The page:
Understanding the Basics of a Heart-Healthy Diet

If you’re looking for ways to improve your cholesterol and blood pressure readings, eating a heart-healthy diet is key. It has also been linked with a lower risk of obesity, type 2 diabetes and metabolic syndrome.

Here are four big tips to keep in mind when you’re defining what a heart-healthy diet means in your life.

Eat Heart-Healthy Foods

A heart-healthy diet is based on a few simple food groups that are quick and simple to prepare. And the flavor possibilities are endless!

  • Vegetables: Aim to fill half your plate with fresh or cooked vegetables, such as a crisp salad or our Parmesan Roasted Broccoli.
  • Fruits: Satisfy your sweet tooth with a variety of fruits. Reach for apple slices and nut butter for a quick snack or grilled peaches and blueberries for a bursting-with-flavor dessert.
  • Whole grains: Give your body lasting energy with whole grains like oatmeal, whole-grain bread and brown rice.
  • Lean protein: Build meals with protein sources, such as legumes, nuts, fish, seafood, poultry and low-fat or nonfat dairy.
  • Liquid fats: When cooking, use nontropical, vegetable-based liquid fats, such as olive oil, canola oil, corn oil or sunflower oil. Avoid fats that are solid at room temperature, such as butter or margarine.
  • Water: Keep a water bottle with you throughout the day to stay hydrated and help you avoid sugary beverages like soda.

Heart-Healthy Breakfast Ideas

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Your heart-healthy diet starts at breakfast, and you may be surprised at how much variety you have to choose from. A bowl of whole-grain oatmeal is great for your health, but don’t be afraid to branch out. Just be sure to limit processed breakfast meats, such as bacon and sausage.

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Heart-Healthy Lunch Ideas

Forget the office fast-food runs and upgrade your lunch situation with fresh salads, hearty soups and crunchy wraps. These heart-healthy lunches are quick to prepare and loaded with flavor.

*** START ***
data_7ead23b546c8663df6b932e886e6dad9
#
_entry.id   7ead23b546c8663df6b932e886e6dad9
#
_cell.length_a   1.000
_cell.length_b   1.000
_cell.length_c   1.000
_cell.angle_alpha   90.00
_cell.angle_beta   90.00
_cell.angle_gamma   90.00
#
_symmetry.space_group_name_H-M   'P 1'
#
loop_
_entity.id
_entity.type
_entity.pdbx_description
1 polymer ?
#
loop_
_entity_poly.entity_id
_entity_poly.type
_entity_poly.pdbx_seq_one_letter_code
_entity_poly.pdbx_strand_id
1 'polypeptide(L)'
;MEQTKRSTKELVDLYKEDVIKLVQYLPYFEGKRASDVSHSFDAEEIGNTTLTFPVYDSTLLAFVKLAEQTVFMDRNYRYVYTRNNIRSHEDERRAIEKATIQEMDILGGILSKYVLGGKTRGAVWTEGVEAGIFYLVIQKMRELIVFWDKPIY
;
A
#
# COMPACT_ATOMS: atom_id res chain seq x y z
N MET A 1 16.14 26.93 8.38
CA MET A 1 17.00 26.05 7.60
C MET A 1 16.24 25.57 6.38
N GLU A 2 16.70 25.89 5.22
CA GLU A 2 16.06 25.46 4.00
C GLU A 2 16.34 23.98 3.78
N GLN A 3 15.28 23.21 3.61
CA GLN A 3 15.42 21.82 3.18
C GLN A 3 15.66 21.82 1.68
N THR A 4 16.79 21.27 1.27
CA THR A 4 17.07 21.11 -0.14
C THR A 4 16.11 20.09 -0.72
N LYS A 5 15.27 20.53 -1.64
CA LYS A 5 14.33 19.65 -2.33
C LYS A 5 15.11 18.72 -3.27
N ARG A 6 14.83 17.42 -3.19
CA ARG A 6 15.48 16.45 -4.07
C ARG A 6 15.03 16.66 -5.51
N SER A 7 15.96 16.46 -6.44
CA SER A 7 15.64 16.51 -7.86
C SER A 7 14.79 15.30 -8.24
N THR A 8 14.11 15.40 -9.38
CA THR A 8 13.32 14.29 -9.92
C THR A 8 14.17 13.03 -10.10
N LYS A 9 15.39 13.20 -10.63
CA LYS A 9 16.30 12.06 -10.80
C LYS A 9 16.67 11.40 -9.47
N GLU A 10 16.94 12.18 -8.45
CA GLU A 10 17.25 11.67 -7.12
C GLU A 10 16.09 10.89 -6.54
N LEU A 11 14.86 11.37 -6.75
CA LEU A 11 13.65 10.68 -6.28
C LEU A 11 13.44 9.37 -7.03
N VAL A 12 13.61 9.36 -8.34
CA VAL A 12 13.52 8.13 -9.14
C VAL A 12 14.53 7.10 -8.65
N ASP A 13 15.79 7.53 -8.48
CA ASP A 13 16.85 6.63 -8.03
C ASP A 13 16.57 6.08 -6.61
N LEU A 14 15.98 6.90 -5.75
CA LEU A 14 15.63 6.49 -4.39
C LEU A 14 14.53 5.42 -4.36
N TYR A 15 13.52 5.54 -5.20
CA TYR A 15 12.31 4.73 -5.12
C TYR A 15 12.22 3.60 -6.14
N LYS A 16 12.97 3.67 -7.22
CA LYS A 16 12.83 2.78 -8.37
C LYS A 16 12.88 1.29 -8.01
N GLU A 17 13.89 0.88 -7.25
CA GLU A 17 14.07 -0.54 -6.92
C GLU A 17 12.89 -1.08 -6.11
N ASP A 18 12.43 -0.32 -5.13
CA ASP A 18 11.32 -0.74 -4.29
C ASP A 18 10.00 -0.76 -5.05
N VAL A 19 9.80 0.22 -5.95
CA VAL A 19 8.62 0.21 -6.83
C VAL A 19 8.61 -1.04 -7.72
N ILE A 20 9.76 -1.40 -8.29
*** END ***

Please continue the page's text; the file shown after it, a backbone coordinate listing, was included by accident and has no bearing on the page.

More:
Heart-Healthy Dinner Ideas

Heart-healthy dinners may not sound all that exciting, but the options are truly endless. To start building your meal, decide which vegetables to include. From there, add your favorite lean protein and whole grains.

Watching your cholesterol? Start with these low-cholesterol dinners.

Heart-Healthy Snack Ideas

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One of the best tips for having plenty of heart-healthy snacks around is to plan ahead. Rather than waiting until you are hungry to make a choice, try prepping snacks in advance. Think crunchy veggies with a flavorful dip, fresh-fruit smoothies or whole-grain toast with nut butter.

Avoid These Foods

One of the best outcomes of adding more heart-healthy foods into your diet is that they tend to crowd out the not-so-healthy choices. It’s important to avoid or limit the foods that have been linked to an increased risk of heart disease: processed foods, fatty meats, sugary drinks and sweets. It’s also best to avoid foods that contain partially hydrogenated oils and tropical oils.

Consider Portion Size

In addition to eating heart-healthy foods, it is just as important to consume them in moderate portions. It is possible to overeat any type of food, even fruits and vegetables. While this is usually not the case, it’s important to remember how impactful portion sizes can be on our heart health.

The American Heart Association recommends the following daily portions:

  • Vegetables: 5 servings or 2.5 cups
  • Fruits: 4 servings or 2 cups
  • Whole grains: 3 to 6 servings or 3 to 6 ounces
  • Dairy products: 3 servings or 3 cups
  • Protein sources: 1 to 2 servings or 5.5 ounces
  • Healthy oils: 3 servings or 3 tablespoons
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Live a Healthier Lifestyle

In addition to a healthy diet, you can improve your heart health and help prevent chronic disease through:

  • Physical activity: Aim for 150 minutes of moderate physical activity or 75 minutes of vigorous physical activity per week.
  • Not smoking and vaping: Avoid all tobacco and nicotine products.

Next Up: No hands-on time? Try one of these heart-healthy slow-cooker dinners for all the benefits without having to spend hours in the kitchen.

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